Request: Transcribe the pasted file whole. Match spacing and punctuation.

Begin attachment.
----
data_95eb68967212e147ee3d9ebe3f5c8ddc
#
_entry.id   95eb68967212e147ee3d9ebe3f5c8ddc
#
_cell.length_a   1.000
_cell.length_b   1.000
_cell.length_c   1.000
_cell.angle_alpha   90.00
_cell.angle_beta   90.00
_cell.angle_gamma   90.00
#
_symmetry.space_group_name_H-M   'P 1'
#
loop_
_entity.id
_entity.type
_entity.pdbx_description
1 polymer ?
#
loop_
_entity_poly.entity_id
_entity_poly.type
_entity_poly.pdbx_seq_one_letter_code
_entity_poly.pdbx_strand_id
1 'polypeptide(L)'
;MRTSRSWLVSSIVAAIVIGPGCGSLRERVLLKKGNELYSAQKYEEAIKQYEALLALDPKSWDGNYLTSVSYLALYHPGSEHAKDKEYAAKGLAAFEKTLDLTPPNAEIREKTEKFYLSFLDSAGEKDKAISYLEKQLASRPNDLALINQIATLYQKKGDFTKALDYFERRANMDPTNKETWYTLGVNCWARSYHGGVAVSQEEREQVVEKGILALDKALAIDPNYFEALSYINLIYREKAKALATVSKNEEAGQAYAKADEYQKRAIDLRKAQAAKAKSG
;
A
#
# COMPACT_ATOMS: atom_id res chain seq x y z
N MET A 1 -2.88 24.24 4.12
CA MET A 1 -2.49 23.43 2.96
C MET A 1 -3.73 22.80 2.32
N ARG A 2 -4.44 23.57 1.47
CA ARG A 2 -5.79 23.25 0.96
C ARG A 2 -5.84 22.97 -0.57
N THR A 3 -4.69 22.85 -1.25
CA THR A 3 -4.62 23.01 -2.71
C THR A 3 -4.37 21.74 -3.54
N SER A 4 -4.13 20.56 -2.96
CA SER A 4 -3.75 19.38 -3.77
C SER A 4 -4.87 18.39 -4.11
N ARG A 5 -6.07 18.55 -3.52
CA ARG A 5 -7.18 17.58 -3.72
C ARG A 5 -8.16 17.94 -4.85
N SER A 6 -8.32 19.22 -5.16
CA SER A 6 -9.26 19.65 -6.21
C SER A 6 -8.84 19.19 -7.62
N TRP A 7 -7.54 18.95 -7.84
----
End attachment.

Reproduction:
data_95eb68967212e147ee3d9ebe3f5c8ddc
#
_entry.id   95eb68967212e147ee3d9ebe3f5c8ddc
#
_cell.length_a   1.000
_cell.length_b   1.000
_cell.length_c   1.000
_cell.angle_alpha   90.00
_cell.angle_beta   90.00
_cell.angle_gamma   90.00
#
_symmetry.space_group_name_H-M   'P 1'
#
loop_
_entity.id
_entity.type
_entity.pdbx_description
1 polymer ?
#
loop_
_entity_poly.entity_id
_entity_poly.type
_entity_poly.pdbx_seq_one_letter_code
_entity_poly.pdbx_strand_id
1 'polypeptide(L)'
;MRTSRSWLVSSIVAAIVIGPGCGSLRERVLLKKGNELYSAQKYEEAIKQYEALLALDPKSWDGNYLTSVSYLALYHPGSEHAKDKEYAAKGLAAFEKTLDLTPPNAEIREKTEKFYLSFLDSAGEKDKAISYLEKQLASRPNDLALINQIATLYQKKGDFTKALDYFERRANMDPTNKETWYTLGVNCWARSYHGGVAVSQEEREQVVEKGILALDKALAIDPNYFEALSYINLIYREKAKALATVSKNEEAGQAYAKADEYQKRAIDLRKAQAAKAKSG
;
A
#
# COMPACT_ATOMS: atom_id res chain seq x y z
N MET A 1 -2.88 24.24 4.12
CA MET A 1 -2.49 23.43 2.96
C MET A 1 -3.73 22.80 2.32
N ARG A 2 -4.44 23.57 1.47
CA ARG A 2 -5.79 23.25 0.96
C ARG A 2 -5.84 22.97 -0.57
N THR A 3 -4.69 22.85 -1.25
CA THR A 3 -4.62 23.01 -2.71
C THR A 3 -4.37 21.74 -3.54
N SER A 4 -4.13 20.56 -2.96
CA SER A 4 -3.75 19.38 -3.77
C SER A 4 -4.87 18.39 -4.11
N ARG A 5 -6.07 18.55 -3.52
CA ARG A 5 -7.18 17.58 -3.72
C ARG A 5 -8.16 17.94 -4.85
N SER A 6 -8.32 19.22 -5.16
CA SER A 6 -9.26 19.65 -6.21
C SER A 6 -8.84 19.19 -7.62
N TRP A 7 -7.54 18.95 -7.84